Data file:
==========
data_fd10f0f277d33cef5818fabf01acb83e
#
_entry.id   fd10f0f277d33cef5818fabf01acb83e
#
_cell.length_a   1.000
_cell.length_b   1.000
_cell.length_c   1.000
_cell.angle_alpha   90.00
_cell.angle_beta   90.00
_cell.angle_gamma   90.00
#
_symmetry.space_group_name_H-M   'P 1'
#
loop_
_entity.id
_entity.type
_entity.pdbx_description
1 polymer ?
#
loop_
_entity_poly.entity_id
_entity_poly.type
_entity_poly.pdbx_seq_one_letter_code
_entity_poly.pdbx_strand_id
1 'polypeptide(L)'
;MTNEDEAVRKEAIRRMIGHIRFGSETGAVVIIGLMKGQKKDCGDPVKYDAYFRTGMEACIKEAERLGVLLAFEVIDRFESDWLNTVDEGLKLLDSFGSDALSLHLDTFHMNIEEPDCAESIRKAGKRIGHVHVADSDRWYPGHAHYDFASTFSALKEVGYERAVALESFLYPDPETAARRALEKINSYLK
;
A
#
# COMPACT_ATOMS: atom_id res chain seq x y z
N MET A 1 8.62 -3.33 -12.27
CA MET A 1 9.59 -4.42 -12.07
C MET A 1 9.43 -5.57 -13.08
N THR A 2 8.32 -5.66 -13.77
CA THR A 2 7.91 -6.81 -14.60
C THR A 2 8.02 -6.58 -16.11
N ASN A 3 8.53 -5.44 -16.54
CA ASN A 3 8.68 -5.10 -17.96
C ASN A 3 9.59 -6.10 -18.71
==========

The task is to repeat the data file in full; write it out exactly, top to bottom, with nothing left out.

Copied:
data_fd10f0f277d33cef5818fabf01acb83e
#
_entry.id   fd10f0f277d33cef5818fabf01acb83e
#
_cell.length_a   1.000
_cell.length_b   1.000
_cell.length_c   1.000
_cell.angle_alpha   90.00
_cell.angle_beta   90.00
_cell.angle_gamma   90.00
#
_symmetry.space_group_name_H-M   'P 1'
#
loop_
_entity.id
_entity.type
_entity.pdbx_description
1 polymer ?
#
loop_
_entity_poly.entity_id
_entity_poly.type
_entity_poly.pdbx_seq_one_letter_code
_entity_poly.pdbx_strand_id
1 'polypeptide(L)'
;MTNEDEAVRKEAIRRMIGHIRFGSETGAVVIIGLMKGQKKDCGDPVKYDAYFRTGMEACIKEAERLGVLLAFEVIDRFESDWLNTVDEGLKLLDSFGSDALSLHLDTFHMNIEEPDCAESIRKAGKRIGHVHVADSDRWYPGHAHYDFASTFSALKEVGYERAVALESFLYPDPETAARRALEKINSYLK
;
A
#
# COMPACT_ATOMS: atom_id res chain seq x y z
N MET A 1 8.62 -3.33 -12.27
CA MET A 1 9.59 -4.42 -12.07
C MET A 1 9.43 -5.57 -13.08
N THR A 2 8.32 -5.66 -13.77
CA THR A 2 7.91 -6.81 -14.60
C THR A 2 8.02 -6.58 -16.11
N ASN A 3 8.53 -5.44 -16.54
CA ASN A 3 8.68 -5.10 -17.96
C ASN A 3 9.59 -6.10 -18.71